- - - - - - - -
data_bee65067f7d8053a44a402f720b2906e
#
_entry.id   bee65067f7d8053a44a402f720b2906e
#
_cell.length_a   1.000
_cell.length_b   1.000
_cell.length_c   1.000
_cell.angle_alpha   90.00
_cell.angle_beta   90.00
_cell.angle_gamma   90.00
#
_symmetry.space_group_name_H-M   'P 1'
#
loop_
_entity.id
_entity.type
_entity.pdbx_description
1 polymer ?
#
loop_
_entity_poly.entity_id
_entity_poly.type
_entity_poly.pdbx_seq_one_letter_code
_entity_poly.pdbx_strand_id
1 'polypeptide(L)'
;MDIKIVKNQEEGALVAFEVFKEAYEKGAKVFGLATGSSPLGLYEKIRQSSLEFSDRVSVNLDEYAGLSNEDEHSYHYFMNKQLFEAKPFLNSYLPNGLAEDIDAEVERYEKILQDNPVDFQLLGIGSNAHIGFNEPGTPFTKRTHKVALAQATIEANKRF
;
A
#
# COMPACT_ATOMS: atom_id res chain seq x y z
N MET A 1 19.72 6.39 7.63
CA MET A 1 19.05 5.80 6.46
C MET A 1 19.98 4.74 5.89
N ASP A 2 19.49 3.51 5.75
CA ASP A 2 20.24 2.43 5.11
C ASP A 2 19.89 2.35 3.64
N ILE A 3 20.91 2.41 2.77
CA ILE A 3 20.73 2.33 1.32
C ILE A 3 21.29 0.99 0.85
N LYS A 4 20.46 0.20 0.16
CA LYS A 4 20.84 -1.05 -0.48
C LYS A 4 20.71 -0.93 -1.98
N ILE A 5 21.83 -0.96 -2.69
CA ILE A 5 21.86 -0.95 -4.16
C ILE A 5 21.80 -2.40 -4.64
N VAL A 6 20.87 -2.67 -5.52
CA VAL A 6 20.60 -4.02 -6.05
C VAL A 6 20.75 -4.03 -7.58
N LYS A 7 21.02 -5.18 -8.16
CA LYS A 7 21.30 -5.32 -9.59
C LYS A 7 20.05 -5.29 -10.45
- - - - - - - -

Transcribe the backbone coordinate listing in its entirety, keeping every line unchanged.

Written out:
data_bee65067f7d8053a44a402f720b2906e
#
_entry.id   bee65067f7d8053a44a402f720b2906e
#
_cell.length_a   1.000
_cell.length_b   1.000
_cell.length_c   1.000
_cell.angle_alpha   90.00
_cell.angle_beta   90.00
_cell.angle_gamma   90.00
#
_symmetry.space_group_name_H-M   'P 1'
#
loop_
_entity.id
_entity.type
_entity.pdbx_description
1 polymer ?
#
loop_
_entity_poly.entity_id
_entity_poly.type
_entity_poly.pdbx_seq_one_letter_code
_entity_poly.pdbx_strand_id
1 'polypeptide(L)'
;MDIKIVKNQEEGALVAFEVFKEAYEKGAKVFGLATGSSPLGLYEKIRQSSLEFSDRVSVNLDEYAGLSNEDEHSYHYFMNKQLFEAKPFLNSYLPNGLAEDIDAEVERYEKILQDNPVDFQLLGIGSNAHIGFNEPGTPFTKRTHKVALAQATIEANKRF
;
A
#
# COMPACT_ATOMS: atom_id res chain seq x y z
N MET A 1 19.72 6.39 7.63
CA MET A 1 19.05 5.80 6.46
C MET A 1 19.98 4.74 5.89
N ASP A 2 19.49 3.51 5.75
CA ASP A 2 20.24 2.43 5.11
C ASP A 2 19.89 2.35 3.64
N ILE A 3 20.91 2.41 2.77
CA ILE A 3 20.73 2.33 1.32
C ILE A 3 21.29 0.99 0.85
N LYS A 4 20.46 0.20 0.16
CA LYS A 4 20.84 -1.05 -0.48
C LYS A 4 20.71 -0.93 -1.98
N ILE A 5 21.83 -0.96 -2.69
CA ILE A 5 21.86 -0.95 -4.16
C ILE A 5 21.80 -2.40 -4.64
N VAL A 6 20.87 -2.67 -5.52
CA VAL A 6 20.60 -4.02 -6.05
C VAL A 6 20.75 -4.03 -7.58
N LYS A 7 21.02 -5.18 -8.16
CA LYS A 7 21.30 -5.32 -9.59
C LYS A 7 20.05 -5.29 -10.45